It was just normal to see the Wrangler with a similar look to its predecessors. Yet, the entire vehicle was new from tip to toe and from nose to tail. But a keen eye for detail could have noticed some subtle modifications. At the front, the windshield was tilted more than on its predecessor, and the car sported LED headlights and fog lamps. In addition, the rounded shapes were a clear statement of evolution. From its profile, the exposed hinges and the high ground clearance were also a signature mark for the Rubicon as it was the seven-slat grille for the Jeep brand.
While the exterior featured subtle changes, the interior was an important evolution. There were much nicer materials inside the Rubicon Unlimited. Jeep even offered an option for a leather-wrapped dashboard. Yet, the bucket seats at the front and the narrow, flat bench in the rear didn't provide any side support. The driver could enjoy the start-button feature and a mix of digital and analog instrument panels that provided all the information needed while driving.
Just like its predecessors, the Wrangler relied on a sturdy chassis. Its stabilizer bars could've been disengaged for higher axle mobility. Moreover, the front and rear diff-locks were fitted as standard on the Rubicon version. Under the hood, Jeep installed a choice of three engines: a 3.6-liter V6, a 2.0-liter turbocharged gasoline unit carried over from Fiat, and a 3.0-liter turbo-diesel.
The JK generation of the Wrangler might be called the third generation of the rugged Jeep model, but it actually carried over the principle and the name of the WWII Willy's, through the CJ (civilian Jeep) models. In 2006, the Wrangler came, for the first time, with a four-door version.
The 2007 model was launched in 2006 after a deep and focused effort from DaimlerChrysler that asked the owners what do they want from the Wrangler range. It was a car built from scratch, but the designers kept in mind the basic design principles with rounded headlights and the body-on-frame construction.
The same seven-slats grille from the original Willys Jeep, which became an iconic look for the whole brand, was kept for the 2007 model. When compared to its predecessor, it featured a bigger bumper, to pass the safety tests all over the world. It had more rounded corners, but the overall appearance was tough.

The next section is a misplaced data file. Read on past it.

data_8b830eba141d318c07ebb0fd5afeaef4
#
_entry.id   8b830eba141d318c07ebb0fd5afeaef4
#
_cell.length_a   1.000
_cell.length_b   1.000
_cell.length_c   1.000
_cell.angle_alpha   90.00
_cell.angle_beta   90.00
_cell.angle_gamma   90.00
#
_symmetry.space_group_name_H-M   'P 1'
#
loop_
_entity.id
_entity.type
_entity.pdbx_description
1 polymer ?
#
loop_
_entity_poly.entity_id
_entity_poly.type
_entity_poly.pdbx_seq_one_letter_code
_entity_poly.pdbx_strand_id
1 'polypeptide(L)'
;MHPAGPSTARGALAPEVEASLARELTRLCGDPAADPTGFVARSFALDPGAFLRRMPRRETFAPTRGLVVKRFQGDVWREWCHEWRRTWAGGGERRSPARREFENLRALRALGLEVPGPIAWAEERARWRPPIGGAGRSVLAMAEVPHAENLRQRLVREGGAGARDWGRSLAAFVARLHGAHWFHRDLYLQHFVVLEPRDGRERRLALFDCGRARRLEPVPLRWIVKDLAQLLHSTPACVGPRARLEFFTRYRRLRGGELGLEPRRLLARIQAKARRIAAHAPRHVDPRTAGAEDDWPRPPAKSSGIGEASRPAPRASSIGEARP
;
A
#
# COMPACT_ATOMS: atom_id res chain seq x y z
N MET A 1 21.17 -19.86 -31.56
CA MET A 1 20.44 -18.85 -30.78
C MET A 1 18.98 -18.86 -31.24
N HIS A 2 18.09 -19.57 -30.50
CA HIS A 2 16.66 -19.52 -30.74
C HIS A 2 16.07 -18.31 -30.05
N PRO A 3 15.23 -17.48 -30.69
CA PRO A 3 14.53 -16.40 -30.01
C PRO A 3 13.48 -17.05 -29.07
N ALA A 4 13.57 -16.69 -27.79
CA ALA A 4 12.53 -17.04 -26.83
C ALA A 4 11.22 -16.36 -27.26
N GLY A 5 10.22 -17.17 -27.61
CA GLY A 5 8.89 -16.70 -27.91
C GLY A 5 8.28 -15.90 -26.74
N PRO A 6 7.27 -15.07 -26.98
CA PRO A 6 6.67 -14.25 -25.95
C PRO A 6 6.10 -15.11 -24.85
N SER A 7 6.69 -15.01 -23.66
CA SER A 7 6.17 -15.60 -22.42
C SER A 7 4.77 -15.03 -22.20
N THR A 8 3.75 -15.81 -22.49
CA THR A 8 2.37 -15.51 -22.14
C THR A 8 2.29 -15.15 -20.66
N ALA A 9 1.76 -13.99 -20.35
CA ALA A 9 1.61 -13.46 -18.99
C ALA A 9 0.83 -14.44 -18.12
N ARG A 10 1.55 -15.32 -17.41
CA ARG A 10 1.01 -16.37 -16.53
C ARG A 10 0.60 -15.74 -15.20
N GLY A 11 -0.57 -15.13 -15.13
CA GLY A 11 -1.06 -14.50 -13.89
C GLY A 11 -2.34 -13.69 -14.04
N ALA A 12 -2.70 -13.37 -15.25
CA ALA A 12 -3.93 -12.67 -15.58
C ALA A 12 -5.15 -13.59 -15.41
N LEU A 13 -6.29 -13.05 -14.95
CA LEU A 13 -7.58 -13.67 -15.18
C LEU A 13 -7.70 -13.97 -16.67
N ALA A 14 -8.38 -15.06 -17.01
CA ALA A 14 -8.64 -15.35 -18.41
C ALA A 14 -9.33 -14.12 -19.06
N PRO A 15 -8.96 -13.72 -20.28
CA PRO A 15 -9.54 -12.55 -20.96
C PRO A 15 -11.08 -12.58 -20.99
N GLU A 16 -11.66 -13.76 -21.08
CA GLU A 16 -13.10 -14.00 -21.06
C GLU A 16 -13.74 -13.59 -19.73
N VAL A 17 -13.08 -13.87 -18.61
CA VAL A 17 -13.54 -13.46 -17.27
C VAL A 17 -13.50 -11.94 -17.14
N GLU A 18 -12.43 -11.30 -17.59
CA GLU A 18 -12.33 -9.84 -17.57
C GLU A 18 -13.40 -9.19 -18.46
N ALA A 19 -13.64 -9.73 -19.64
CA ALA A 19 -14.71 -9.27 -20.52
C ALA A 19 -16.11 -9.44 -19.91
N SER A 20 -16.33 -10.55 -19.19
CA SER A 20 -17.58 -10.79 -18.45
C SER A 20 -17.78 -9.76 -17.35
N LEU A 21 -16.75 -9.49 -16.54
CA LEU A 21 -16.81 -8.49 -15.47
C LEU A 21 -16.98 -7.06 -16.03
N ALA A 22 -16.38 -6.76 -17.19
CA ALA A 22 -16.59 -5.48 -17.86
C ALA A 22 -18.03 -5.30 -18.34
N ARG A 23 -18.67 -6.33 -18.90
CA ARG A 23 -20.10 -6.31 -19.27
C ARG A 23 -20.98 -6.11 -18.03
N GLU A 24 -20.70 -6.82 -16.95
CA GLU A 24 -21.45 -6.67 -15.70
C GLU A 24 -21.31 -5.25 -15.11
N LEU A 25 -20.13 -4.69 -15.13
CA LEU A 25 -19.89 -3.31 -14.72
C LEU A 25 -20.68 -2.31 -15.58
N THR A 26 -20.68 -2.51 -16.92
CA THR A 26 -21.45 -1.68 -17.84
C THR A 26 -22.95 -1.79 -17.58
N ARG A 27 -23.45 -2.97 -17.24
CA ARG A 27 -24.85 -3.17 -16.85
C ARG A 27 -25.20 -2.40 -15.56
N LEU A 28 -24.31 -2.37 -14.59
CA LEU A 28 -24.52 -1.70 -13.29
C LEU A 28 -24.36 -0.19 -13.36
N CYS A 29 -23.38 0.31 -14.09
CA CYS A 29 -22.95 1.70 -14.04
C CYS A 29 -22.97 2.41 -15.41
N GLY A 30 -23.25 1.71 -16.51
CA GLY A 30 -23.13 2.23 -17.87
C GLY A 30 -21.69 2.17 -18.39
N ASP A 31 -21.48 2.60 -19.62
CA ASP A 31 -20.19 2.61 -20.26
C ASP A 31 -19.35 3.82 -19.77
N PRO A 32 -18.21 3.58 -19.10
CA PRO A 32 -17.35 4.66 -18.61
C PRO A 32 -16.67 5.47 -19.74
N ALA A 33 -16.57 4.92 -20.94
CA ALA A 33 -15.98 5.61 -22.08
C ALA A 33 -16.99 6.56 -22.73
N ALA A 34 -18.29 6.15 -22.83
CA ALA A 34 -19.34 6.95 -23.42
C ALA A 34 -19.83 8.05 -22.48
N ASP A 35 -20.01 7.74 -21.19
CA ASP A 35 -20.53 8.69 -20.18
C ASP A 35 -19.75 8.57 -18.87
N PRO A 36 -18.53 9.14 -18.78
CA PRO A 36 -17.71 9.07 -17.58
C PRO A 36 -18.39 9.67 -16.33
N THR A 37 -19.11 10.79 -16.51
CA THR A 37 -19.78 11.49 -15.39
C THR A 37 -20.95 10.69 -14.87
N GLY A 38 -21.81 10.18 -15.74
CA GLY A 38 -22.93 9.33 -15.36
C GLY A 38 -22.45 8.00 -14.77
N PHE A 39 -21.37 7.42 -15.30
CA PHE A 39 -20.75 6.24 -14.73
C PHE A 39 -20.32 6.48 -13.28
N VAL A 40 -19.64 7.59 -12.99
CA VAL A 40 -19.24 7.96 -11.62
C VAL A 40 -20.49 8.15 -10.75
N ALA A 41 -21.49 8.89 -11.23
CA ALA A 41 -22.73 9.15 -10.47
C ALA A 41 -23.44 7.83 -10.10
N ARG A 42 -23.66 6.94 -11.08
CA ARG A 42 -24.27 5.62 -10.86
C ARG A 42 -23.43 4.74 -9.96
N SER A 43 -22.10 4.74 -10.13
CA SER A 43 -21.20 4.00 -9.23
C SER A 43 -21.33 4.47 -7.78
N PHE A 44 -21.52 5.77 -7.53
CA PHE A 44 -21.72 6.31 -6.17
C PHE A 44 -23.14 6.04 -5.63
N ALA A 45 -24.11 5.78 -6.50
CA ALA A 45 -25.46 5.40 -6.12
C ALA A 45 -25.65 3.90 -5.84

Inside, for the two-door version there was room for four passengers, but with very limited room for those in the rear. Even if the dashboard was new, the windows control buttons were kept on the center console. Like all its predecessors, the 2007 Wrangler had a removable roof, doors, and foldable windshield. It's a Jeep thing that the car-maker kept it. It was offered with a diesel unit and two V6 gasoline engines, with manual or automatic transmission. As an option, it was offered as 2WD.
Jeep introduced a new generation of its already famous Wrangler lineup in 2006, and the world expected big changes on this model. And they were.
Developed during the DaimlerChrysler association, the Wrangler JK came in three main trim levels: Wrangler X, Sahara, and Rubicon. The latter became a true off-road gladiator fighting with the mighty Mercedes-Benz G-Class and beating it at its own game.
The Rubicon was similar in shape and size to the Sahara version from the outside. Yet, the off-road designated tires and the flared wheel arches were unique for the model. Due to the new wheels, the car was 36 mm (1.4") taller than the rest of the range. Also, at the front, the car featured a thicker metallic bumper covered with a plastic trim to respect the pedestrian protection rules. That metallic part was specially made to accommodate a winch. In addition, it was fitted with a removable hardtop, which couldn't be carried with the car. But, as insurance against bad weather, a canvas top was available.